U.S. unemployment rate : improving or not?

Here and there we can hear that the American unemployment rate is decreasing and investors in Europe want to believe in an improvement coming from the West.

Well, I think it’s time to check out the figures. And we should do it carefully. In times of American elections, the unemployment rate is one of the most important indicators of the re-election chances for the current President.

And it’s not easy to understand the job market situation in Uncle Sam’s country.

In a recent interview with CBS “60 minutes” program, President Obama was cautious about the situation of his country. However, Reuters announced that “the U.S. jobs picture has improved in recent weeks, with the national unemployment rate falling to 8.6 percent from 9 percent” (Obama says economic fix could take years, Reuters 9/12/2011). Although there is nothing outstanding in these figures, an improvement in the current situation is more than welcome. The American government even reported last week that “the number of Americans filing new claims for unemployment benefits dropped to a nine-month low last week”. Well done! Of course Reuters noticed that a normal rate in the United States would be between 4 and 5 percent. But an improvement is an improvement. No one could deny it. Some experts are already talking about “recovery” and everyone seems surprised by such a good result. According to Reuters (Jobless claims at 9-month low as recovery quickens, Reuters 8/12/2011, ),”Initial claims for state unemployment benefits fell 23,000 to 381,000, the Labor Department said, the lowest since late February. Economists had expected a smaller fall to 395,000”. Reuters has been taken up by the very serious New York Times. And that’s where I am surprised.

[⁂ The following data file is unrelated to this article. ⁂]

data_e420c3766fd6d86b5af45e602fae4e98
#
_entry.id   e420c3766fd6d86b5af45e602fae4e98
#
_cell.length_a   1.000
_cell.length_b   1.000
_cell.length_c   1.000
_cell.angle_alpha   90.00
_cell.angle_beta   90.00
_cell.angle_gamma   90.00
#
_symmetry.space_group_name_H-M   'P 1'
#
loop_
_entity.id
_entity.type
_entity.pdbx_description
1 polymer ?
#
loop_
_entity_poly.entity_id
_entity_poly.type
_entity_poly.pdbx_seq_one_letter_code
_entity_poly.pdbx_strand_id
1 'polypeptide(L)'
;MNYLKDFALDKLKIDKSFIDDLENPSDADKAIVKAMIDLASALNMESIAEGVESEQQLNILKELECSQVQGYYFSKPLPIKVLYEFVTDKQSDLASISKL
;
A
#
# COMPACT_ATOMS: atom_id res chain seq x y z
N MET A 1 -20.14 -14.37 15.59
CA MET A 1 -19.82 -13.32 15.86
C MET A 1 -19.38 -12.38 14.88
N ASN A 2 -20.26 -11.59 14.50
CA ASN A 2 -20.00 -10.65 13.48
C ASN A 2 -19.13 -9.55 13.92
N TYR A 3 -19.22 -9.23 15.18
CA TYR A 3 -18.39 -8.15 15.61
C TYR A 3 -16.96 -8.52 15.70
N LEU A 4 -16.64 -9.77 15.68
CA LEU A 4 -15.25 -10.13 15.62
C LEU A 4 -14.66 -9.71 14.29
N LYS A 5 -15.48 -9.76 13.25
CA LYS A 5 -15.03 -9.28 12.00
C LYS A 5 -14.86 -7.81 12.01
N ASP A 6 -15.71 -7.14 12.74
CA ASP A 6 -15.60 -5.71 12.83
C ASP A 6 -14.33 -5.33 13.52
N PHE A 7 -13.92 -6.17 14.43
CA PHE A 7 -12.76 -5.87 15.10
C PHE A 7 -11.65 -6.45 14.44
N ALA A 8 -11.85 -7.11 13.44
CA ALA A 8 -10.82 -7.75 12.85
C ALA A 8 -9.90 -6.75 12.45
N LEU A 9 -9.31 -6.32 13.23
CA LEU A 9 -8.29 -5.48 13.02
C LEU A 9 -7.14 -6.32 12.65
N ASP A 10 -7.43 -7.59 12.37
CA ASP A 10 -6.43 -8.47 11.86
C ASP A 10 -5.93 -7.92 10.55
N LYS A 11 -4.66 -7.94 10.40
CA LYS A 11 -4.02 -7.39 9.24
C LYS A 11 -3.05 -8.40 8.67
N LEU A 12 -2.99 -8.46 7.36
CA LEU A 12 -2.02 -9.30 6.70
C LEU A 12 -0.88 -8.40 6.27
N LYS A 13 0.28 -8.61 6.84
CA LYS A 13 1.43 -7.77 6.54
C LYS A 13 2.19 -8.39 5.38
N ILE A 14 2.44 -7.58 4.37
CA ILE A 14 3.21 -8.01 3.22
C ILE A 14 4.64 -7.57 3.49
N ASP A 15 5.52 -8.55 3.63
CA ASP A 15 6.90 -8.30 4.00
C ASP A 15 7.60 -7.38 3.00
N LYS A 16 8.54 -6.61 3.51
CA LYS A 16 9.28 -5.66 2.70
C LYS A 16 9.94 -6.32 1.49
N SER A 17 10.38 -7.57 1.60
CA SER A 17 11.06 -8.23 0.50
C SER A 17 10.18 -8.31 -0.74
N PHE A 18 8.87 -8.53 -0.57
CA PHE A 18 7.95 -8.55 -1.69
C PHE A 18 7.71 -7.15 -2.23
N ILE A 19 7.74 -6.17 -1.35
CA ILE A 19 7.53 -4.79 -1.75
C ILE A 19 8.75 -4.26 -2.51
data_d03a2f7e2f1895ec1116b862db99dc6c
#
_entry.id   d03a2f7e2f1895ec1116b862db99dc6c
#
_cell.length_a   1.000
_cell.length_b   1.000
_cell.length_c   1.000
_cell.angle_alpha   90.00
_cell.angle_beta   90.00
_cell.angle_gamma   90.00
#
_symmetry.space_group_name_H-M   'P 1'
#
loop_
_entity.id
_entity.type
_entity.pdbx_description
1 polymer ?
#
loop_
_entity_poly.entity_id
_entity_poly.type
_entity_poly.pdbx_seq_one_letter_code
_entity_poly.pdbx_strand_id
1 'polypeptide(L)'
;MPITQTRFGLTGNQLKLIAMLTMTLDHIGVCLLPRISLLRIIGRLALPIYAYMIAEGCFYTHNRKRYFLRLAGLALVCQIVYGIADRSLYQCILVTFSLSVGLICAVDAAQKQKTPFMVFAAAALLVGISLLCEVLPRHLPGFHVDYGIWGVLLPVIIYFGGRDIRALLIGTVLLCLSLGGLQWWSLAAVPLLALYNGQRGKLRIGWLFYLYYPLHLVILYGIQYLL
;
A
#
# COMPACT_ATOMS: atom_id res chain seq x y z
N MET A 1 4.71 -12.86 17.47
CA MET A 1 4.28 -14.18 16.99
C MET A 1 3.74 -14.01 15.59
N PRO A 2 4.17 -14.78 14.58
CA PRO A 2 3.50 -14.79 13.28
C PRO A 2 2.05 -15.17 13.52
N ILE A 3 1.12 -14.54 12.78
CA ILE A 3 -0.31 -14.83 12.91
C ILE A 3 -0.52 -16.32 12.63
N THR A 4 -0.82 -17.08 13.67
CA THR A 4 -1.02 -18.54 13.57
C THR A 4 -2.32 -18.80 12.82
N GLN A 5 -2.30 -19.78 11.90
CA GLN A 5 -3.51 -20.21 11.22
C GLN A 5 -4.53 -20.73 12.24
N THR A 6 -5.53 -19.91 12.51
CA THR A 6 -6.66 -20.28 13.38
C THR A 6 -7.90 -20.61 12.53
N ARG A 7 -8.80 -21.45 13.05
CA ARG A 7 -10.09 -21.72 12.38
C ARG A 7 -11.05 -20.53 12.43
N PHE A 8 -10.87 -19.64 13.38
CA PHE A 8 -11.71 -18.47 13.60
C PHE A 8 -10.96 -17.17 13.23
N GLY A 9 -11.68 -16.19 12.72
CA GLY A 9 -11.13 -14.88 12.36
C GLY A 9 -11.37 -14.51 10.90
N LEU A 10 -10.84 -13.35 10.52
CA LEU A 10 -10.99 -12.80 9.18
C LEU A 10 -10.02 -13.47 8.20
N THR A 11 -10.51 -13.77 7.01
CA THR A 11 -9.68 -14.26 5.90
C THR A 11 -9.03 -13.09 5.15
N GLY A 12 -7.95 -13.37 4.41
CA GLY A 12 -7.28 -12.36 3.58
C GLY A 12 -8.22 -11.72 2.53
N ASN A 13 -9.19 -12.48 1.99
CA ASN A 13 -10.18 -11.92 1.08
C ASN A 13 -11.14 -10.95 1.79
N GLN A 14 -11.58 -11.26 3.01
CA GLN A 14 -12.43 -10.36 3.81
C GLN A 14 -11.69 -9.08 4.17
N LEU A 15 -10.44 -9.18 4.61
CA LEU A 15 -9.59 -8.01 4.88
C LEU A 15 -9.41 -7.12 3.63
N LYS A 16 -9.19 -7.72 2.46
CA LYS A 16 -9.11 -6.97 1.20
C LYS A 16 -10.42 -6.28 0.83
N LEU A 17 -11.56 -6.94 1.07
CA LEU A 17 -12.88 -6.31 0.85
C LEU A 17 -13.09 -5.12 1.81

Actually, one week earlier the NYT published an article titled “Signs of Hope in Jobs Report; Unemployment Drops to 8.6%” (NY Times, 2/12/2011). The journalist was wary but wanted apparently to mirror the general optimism. But in the article we learnt many things darkening the general positive conclusion:

– First, the journalist explained that the unemployment rate fell because more American got jobs but also because workers dropped out of the labour force. The question is: what percentage of the rate decrease do the new hired people represent? Or at least, just to get some ideas, we would like to know if the number of new hired people is higher that the number of dropouts?

Well according to the figures highlighted by this article, not exactly. 120.000 persons got a job in November whereas 315.000 people quit their position of job seekers for other reasons than finding a job. “That left the share of Americans actively participating in the work force at a historically depressed 64 percent, down from 64.2 percent in October”.

– Secondly, if we just focus on the existing unoccupied labour force, we count more than 13 million people looking for jobs for an “all-time high” average of 40.9 weeks (or more than 10 months).   

– Thridly and that’s really interesting, people got jobs but for a smaller salary. “Average hourly earnings fell 0.1 percent in November, and […] the share of national income going to labor was at an all-time low last quarter”.

Let’s summarize a bit. The unemployment rate has been reduced of  0,4% last month, because 120.000 people got jobs and 315.000 people didn’t but were not counted as official job-seekers anymore. The rest are still looking for a job and spend even more time on it. And the share of the national income going to worker reached an historical low level. Do you understand my perplexity?  

As I said, an improvement is an improvement and we should celebrate… unless these 8,6% are not the picture of the reality.



Jobless claims at 9-month low as recovery quickens, Reuters 8/12/2011



Obama says economic fix could take years, Reuters 9/12/2011



Signs of Hope in Jobs Report; Unemployment Drops to 8.6%, NY Times 2/12/2011


  1. missdisplaced said:

    I must be one of the lucky ones because I actually got another full time job that pays close to what I made back in 2008 when I got laid off. I’m hoping that is the case for others, but I doubt it.

    I think the drop is seasonal due to holiday jobs mostly. Also unemployment benefit money is running out for many, and then you are not counted.

    • Thank you very much for the precisions. And congratulations for your new job. Regardless to what’s happening in the world and to the pessimism of this post, I wish you all the best for the future.

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